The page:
Understanding your particular personality type (there are many MBTI tests available on the web, for example) will reveal specific ways to make your learning routine maximally effective.
Understand how you learn best.
Memory fades. There was a time when psychologists believed that a memory, once made, was permanent. However this is not the case: a certain enzyme (PKMzeta) is required to keep synaptic connections valid. Lose the enzyme, you lose the memory! (See this for more info).
Our memory is also fallible in other, less chemical, ways. The brain isn't perfect. You'll notice that old memories can change and distort in your mind. (So it's probably not true that things aren't as good as they used to be.) Memories and opinions can easily warp as we recollect them, to fit our current preferences or preconceived notions. We can very easily implant our own false memories (unconsciously) or become subject to false suggestion from others.
In order to keep your memory active, it must be refreshed – constantly read and exercised. If you don't need and employ a skill then you will use it.
Use your knowledge. Or you'll lose it.
Memory grows. It was originally thought that mental capacity decreased over time; that humans start off with a fixed number of brain cells and over the course of a lifetime this number decreases (due to the ageing process, damage caused by trauma, or other abuse – like excessive alcohol intake).
This was determined by scientists studying animals in laboratory cages; they saw no sign of neurogenesis – the growth of brain cells. But this was simply because a brain devoid of stimulus need make no new connections. The test subjects' brains didn't expand because there was no need to; life in a cage stunts brain growth. That's a pretty damning inditement of modern cubicle working!
In the early 1990s psychologist Elizabeth Gould discovered that in suitable conditions (an environment with stimulation and opportunities to interact and learn) the brain is perfectly capable of growing neurons and making new connections (Neurogenesis in the Neocortex of Adult Primates. Elizabeth Gould, Alison J. Reeves, Michael S. A. Graziano, Charles G. Gross. In: Science 15 October 1999:Vol. 286. no. 5439, pp. 548 – 52.). Other subsequent studies have drawn links between exercise and increased brain growth.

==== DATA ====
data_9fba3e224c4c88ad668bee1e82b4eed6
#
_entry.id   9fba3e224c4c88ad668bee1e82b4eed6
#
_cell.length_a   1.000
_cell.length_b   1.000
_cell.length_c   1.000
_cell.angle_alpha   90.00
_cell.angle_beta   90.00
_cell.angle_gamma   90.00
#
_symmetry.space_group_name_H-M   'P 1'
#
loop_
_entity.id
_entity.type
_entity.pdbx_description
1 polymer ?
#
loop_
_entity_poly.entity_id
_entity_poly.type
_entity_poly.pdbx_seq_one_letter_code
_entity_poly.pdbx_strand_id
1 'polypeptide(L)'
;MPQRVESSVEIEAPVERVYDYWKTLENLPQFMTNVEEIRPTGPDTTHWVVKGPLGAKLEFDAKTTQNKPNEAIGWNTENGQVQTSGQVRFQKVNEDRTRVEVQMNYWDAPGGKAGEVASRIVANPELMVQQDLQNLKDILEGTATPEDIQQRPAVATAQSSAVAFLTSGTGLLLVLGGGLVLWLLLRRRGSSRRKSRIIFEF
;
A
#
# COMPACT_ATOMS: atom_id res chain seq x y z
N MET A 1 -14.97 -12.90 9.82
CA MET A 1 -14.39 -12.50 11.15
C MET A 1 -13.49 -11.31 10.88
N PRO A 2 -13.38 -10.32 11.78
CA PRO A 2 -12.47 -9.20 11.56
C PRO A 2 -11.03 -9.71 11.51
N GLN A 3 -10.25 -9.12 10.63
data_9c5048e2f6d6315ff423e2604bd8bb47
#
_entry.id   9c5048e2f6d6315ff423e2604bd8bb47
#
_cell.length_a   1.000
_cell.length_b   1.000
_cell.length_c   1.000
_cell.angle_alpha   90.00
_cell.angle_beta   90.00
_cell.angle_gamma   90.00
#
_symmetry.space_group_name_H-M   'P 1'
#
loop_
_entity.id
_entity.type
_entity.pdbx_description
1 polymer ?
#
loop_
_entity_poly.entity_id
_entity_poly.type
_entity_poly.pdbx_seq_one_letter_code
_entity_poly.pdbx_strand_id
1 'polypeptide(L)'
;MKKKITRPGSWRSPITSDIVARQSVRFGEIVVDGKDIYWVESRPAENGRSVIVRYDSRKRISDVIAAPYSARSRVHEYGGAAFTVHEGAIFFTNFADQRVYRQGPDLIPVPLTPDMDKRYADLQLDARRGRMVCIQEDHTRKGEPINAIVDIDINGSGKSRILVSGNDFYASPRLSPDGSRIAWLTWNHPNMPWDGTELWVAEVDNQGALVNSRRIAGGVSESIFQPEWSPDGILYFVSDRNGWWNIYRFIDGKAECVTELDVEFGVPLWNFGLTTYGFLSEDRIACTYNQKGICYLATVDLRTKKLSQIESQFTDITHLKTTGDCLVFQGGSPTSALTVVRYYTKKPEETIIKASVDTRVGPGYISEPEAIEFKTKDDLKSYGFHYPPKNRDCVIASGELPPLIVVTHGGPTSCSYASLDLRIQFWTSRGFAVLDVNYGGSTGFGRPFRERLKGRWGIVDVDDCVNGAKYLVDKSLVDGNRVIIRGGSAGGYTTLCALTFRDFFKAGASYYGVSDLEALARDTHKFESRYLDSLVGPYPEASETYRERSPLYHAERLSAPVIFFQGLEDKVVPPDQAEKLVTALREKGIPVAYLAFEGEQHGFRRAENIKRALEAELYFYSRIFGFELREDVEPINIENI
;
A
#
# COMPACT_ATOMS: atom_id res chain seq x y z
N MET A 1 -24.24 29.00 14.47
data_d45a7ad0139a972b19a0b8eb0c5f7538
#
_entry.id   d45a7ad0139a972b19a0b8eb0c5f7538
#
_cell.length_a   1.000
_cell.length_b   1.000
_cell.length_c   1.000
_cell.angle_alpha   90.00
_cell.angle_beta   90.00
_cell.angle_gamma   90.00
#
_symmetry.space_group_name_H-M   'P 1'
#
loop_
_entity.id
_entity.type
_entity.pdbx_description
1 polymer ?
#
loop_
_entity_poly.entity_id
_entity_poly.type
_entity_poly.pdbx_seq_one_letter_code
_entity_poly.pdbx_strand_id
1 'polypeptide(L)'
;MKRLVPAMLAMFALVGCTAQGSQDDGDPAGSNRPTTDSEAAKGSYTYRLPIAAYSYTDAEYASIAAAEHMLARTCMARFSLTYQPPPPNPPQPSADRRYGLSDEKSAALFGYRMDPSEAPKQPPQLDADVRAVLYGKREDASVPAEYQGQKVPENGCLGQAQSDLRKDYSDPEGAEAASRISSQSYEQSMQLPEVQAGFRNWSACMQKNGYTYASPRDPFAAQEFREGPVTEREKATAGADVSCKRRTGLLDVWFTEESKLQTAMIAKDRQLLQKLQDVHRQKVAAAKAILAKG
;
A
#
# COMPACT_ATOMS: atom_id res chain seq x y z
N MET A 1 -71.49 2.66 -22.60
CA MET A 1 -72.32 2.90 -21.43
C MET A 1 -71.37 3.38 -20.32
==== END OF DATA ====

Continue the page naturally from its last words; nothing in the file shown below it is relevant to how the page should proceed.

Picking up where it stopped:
So that's good news – you have a practically limitless ability to expand your mind. And the scientists have proved that you need stimulation do to so! Break out of your cubicle, and feel free to drink a beer!
Mental state effects learning. Factors such as stress and a lack of sleep will clearly contribute to an inability to concentrate, and so will degrade your ability to learn. Your mental attitude also dictates how well you will learn. Psychologist Carol Dweck's research (Mindset: The New Psychology of Success. Carol S Dweck. Ballantine Books. ISBN: 0345472322) shows that students who believed that they couldn't increase their knowledge were not able to do so. Those who believed they could increase their mental capability were easily able to.
Believe in your ability to learn.
People who enjoy learning naturally learn more. People who want to learn, learn more. Is this the power of mind over matter? Perhaps it is; and it's something we need to exploit. I've long argued that our attitude effects the quality of our work. This is the central theme of my book Code Craft (Code Craft: The Practice of Writing Excellent Code. Pete Goodliffe. No Starch Press. ISBN: 1593271190).
I will be speaking more on this topic at the ACCU conference next week.